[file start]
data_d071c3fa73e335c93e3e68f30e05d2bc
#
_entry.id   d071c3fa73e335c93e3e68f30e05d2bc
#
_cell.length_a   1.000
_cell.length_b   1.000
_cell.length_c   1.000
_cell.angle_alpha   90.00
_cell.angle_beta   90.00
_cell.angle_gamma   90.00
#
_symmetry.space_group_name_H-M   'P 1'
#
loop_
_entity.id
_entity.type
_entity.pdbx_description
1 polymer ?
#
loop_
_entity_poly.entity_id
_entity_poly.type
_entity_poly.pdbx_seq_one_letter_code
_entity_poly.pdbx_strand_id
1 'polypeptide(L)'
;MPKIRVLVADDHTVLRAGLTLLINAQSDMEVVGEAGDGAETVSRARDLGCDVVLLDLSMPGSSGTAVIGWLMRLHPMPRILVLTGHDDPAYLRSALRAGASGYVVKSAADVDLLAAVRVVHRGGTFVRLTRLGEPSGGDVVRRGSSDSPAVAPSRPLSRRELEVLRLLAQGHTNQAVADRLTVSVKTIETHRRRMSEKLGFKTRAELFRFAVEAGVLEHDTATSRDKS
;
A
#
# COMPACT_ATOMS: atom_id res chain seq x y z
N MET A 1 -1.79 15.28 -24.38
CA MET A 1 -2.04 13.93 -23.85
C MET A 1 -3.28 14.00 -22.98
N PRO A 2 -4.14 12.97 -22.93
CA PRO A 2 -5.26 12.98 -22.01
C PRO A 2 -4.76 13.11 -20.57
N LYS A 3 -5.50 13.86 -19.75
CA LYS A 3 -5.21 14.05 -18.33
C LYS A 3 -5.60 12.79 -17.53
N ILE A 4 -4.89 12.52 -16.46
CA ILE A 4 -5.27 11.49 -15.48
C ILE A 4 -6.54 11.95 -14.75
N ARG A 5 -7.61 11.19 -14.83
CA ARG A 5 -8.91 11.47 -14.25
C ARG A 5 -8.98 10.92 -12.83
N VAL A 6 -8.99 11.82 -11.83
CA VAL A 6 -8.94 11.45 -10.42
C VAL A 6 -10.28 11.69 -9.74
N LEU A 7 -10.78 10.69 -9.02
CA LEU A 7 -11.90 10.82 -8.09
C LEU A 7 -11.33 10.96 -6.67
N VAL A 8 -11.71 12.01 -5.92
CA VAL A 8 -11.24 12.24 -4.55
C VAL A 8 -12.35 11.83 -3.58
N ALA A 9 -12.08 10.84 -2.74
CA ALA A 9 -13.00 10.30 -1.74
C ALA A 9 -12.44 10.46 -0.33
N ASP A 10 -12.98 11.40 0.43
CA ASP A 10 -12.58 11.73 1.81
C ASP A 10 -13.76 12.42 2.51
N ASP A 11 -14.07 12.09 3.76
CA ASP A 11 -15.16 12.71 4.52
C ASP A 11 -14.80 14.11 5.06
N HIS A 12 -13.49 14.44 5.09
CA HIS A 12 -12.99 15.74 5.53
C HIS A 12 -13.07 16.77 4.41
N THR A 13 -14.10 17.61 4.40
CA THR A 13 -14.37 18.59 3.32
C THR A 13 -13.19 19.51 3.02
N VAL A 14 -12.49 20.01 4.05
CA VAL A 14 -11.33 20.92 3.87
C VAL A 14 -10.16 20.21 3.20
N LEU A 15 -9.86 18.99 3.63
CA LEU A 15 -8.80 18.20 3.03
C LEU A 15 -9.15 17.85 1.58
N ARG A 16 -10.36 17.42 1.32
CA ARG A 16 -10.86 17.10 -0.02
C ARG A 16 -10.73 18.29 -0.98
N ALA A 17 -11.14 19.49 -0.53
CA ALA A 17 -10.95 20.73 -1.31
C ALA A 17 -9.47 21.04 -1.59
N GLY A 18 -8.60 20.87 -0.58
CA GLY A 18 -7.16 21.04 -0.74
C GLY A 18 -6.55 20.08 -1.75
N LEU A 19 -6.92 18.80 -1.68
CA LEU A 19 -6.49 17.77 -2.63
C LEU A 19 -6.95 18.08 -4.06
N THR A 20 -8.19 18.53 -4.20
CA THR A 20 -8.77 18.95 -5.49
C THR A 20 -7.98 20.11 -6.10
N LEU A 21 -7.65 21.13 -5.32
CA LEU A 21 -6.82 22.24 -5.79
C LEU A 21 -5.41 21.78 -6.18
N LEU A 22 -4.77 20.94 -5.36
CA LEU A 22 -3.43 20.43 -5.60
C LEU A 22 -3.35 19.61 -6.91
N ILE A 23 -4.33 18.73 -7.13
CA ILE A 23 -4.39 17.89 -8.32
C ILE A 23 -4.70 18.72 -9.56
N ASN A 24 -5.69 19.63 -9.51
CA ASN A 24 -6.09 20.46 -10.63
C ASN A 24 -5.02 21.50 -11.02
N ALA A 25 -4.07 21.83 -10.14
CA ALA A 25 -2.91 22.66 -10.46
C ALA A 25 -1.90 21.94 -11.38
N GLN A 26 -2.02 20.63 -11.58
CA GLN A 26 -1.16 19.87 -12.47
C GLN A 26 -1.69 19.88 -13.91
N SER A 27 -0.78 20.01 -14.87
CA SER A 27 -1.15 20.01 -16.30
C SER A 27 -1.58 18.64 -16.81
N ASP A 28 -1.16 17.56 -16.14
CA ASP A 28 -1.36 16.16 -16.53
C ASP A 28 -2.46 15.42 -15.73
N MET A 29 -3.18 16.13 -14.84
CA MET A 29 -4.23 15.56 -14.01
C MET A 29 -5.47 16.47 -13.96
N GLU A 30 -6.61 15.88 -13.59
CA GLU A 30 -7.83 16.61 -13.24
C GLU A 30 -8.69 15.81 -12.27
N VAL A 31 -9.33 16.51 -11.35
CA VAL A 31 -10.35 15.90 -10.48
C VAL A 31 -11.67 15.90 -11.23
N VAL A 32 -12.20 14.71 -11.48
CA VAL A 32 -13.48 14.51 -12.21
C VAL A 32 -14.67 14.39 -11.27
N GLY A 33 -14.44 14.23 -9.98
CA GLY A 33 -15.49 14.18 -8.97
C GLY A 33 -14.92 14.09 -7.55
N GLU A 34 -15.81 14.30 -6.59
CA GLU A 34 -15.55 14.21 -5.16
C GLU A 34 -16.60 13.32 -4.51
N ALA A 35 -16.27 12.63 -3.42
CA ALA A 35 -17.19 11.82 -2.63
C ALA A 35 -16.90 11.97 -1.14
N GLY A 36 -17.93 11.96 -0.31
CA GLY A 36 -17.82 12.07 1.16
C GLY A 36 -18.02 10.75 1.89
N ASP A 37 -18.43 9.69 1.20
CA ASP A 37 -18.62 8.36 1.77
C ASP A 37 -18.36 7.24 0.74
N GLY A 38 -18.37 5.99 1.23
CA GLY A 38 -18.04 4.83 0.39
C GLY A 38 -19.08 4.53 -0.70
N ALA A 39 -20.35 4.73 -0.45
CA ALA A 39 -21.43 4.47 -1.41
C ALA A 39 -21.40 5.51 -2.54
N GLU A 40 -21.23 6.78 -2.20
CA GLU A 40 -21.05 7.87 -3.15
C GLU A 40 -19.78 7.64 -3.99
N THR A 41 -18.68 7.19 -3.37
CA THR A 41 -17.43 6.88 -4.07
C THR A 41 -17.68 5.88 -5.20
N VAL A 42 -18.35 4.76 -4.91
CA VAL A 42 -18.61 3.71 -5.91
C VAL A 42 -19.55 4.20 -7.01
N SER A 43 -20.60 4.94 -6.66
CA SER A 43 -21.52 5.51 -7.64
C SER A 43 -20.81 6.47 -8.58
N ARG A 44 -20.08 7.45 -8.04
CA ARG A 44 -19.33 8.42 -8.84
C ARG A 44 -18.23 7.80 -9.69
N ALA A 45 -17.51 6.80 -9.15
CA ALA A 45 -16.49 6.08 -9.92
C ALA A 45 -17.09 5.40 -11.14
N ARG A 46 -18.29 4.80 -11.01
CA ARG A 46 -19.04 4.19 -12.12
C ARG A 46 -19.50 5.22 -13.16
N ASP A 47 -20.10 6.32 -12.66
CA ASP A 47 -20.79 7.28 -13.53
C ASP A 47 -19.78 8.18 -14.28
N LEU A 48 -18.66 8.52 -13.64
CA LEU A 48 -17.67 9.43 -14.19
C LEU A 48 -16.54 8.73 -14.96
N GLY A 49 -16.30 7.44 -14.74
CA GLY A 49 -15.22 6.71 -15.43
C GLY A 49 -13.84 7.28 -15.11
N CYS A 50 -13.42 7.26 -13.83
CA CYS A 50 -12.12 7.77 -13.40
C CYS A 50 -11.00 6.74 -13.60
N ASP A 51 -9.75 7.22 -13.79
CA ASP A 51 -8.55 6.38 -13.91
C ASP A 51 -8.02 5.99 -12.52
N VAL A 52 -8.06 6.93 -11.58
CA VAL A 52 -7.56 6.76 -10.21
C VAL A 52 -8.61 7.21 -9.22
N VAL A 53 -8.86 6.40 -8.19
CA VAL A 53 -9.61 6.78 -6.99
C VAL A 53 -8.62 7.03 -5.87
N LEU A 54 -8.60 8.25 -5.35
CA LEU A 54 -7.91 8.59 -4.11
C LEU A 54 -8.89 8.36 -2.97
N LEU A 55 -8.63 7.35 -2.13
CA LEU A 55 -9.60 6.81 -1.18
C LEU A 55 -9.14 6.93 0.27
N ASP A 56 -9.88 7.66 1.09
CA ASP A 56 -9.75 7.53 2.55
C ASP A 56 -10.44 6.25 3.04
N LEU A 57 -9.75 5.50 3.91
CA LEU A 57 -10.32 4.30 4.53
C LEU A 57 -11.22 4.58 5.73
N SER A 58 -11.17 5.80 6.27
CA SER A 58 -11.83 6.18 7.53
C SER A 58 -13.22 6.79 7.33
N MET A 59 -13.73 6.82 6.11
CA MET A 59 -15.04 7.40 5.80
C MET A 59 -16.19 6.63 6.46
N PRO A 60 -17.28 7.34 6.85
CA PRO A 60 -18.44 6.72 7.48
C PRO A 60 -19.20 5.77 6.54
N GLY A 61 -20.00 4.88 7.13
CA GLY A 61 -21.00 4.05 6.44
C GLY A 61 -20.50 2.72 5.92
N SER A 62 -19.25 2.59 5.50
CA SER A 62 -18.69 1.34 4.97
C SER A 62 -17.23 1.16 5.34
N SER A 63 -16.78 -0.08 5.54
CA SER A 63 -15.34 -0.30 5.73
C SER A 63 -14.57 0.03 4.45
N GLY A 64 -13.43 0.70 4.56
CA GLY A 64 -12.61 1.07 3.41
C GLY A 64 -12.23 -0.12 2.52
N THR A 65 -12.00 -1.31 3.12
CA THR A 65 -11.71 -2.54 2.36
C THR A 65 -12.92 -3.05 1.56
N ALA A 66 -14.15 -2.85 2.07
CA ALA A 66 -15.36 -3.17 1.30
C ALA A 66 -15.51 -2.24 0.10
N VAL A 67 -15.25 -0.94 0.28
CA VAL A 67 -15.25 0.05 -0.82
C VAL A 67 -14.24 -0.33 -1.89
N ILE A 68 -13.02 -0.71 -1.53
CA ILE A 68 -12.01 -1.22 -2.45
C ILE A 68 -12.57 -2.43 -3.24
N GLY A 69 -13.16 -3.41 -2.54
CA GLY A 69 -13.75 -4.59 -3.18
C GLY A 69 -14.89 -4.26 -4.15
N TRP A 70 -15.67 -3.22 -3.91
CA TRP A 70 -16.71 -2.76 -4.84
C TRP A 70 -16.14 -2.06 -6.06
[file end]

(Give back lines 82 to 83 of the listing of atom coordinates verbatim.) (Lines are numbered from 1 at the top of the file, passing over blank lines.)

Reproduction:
N GLY A 18 -8.60 20.87 -0.58
CA GLY A 18 -7.16 21.04 -0.74